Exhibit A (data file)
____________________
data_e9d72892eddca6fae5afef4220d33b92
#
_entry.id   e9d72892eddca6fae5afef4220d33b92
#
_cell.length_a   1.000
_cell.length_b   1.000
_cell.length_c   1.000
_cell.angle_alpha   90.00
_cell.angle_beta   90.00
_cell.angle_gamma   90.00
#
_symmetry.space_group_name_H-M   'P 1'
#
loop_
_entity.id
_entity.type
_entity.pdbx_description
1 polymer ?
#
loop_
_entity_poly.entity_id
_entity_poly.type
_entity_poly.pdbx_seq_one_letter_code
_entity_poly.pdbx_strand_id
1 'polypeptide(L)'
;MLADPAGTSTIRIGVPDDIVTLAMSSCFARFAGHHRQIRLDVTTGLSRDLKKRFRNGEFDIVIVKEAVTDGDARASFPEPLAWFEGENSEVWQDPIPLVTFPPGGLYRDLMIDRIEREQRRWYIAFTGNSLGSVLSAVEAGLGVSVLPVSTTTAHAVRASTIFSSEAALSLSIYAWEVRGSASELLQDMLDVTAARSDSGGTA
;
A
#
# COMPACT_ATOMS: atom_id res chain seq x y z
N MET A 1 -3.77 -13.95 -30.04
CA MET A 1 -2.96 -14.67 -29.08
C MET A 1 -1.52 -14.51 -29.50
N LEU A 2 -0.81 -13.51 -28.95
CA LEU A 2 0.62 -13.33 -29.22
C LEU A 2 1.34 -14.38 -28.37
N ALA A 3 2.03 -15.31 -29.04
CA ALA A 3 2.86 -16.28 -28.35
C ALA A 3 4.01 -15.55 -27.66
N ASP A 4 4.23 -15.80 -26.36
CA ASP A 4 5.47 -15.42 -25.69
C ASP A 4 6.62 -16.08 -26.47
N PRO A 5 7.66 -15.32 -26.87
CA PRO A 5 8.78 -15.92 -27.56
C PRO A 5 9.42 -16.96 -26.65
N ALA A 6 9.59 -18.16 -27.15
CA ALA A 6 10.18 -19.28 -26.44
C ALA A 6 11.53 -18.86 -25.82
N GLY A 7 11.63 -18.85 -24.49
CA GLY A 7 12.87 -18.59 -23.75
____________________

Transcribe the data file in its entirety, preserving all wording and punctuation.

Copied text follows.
data_e9d72892eddca6fae5afef4220d33b92
#
_entry.id   e9d72892eddca6fae5afef4220d33b92
#
_cell.length_a   1.000
_cell.length_b   1.000
_cell.length_c   1.000
_cell.angle_alpha   90.00
_cell.angle_beta   90.00
_cell.angle_gamma   90.00
#
_symmetry.space_group_name_H-M   'P 1'
#
loop_
_entity.id
_entity.type
_entity.pdbx_description
1 polymer ?
#
loop_
_entity_poly.entity_id
_entity_poly.type
_entity_poly.pdbx_seq_one_letter_code
_entity_poly.pdbx_strand_id
1 'polypeptide(L)'
;MLADPAGTSTIRIGVPDDIVTLAMSSCFARFAGHHRQIRLDVTTGLSRDLKKRFRNGEFDIVIVKEAVTDGDARASFPEPLAWFEGENSEVWQDPIPLVTFPPGGLYRDLMIDRIEREQRRWYIAFTGNSLGSVLSAVEAGLGVSVLPVSTTTAHAVRASTIFSSEAALSLSIYAWEVRGSASELLQDMLDVTAARSDSGGTA
;
A
#
# COMPACT_ATOMS: atom_id res chain seq x y z
N MET A 1 -3.77 -13.95 -30.04
CA MET A 1 -2.96 -14.67 -29.08
C MET A 1 -1.52 -14.51 -29.50
N LEU A 2 -0.81 -13.51 -28.95
CA LEU A 2 0.62 -13.33 -29.22
C LEU A 2 1.34 -14.38 -28.37
N ALA A 3 2.03 -15.31 -29.04
CA ALA A 3 2.86 -16.28 -28.35
C ALA A 3 4.01 -15.55 -27.66
N ASP A 4 4.23 -15.80 -26.36
CA ASP A 4 5.47 -15.42 -25.69
C ASP A 4 6.62 -16.08 -26.47
N PRO A 5 7.66 -15.32 -26.87
CA PRO A 5 8.78 -15.92 -27.56
C PRO A 5 9.42 -16.96 -26.65
N ALA A 6 9.59 -18.16 -27.15
CA ALA A 6 10.18 -19.28 -26.44
C ALA A 6 11.53 -18.86 -25.82
N GLY A 7 11.63 -18.85 -24.49
CA GLY A 7 12.87 -18.59 -23.75